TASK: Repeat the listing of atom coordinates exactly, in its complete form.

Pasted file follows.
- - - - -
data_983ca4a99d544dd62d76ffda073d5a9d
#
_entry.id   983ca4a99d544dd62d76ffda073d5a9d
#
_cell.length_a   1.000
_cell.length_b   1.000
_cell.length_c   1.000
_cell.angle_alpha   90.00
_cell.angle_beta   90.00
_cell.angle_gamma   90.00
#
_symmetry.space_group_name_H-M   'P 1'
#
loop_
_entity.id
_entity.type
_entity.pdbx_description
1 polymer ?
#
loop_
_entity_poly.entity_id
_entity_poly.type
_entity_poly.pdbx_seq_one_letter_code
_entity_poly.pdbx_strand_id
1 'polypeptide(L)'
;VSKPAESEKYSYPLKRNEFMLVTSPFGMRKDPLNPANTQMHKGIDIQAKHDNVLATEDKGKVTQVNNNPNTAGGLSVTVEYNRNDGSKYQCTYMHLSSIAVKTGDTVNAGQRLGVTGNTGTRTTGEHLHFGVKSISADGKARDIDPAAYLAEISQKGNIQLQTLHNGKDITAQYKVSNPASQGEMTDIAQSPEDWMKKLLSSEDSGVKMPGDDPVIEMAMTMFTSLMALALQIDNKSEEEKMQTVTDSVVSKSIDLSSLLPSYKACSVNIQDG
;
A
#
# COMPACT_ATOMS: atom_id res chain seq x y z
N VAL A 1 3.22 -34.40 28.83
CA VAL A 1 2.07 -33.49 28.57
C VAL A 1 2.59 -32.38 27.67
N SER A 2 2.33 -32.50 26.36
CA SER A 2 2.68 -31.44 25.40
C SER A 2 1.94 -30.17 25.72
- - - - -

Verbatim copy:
data_983ca4a99d544dd62d76ffda073d5a9d
#
_entry.id   983ca4a99d544dd62d76ffda073d5a9d
#
_cell.length_a   1.000
_cell.length_b   1.000
_cell.length_c   1.000
_cell.angle_alpha   90.00
_cell.angle_beta   90.00
_cell.angle_gamma   90.00
#
_symmetry.space_group_name_H-M   'P 1'
#
loop_
_entity.id
_entity.type
_entity.pdbx_description
1 polymer ?
#
loop_
_entity_poly.entity_id
_entity_poly.type
_entity_poly.pdbx_seq_one_letter_code
_entity_poly.pdbx_strand_id
1 'polypeptide(L)'
;VSKPAESEKYSYPLKRNEFMLVTSPFGMRKDPLNPANTQMHKGIDIQAKHDNVLATEDKGKVTQVNNNPNTAGGLSVTVEYNRNDGSKYQCTYMHLSSIAVKTGDTVNAGQRLGVTGNTGTRTTGEHLHFGVKSISADGKARDIDPAAYLAEISQKGNIQLQTLHNGKDITAQYKVSNPASQGEMTDIAQSPEDWMKKLLSSEDSGVKMPGDDPVIEMAMTMFTSLMALALQIDNKSEEEKMQTVTDSVVSKSIDLSSLLPSYKACSVNIQDG
;
A
#
# COMPACT_ATOMS: atom_id res chain seq x y z
N VAL A 1 3.22 -34.40 28.83
CA VAL A 1 2.07 -33.49 28.57
C VAL A 1 2.59 -32.38 27.67
N SER A 2 2.33 -32.50 26.36
CA SER A 2 2.68 -31.44 25.40
C SER A 2 1.94 -30.17 25.72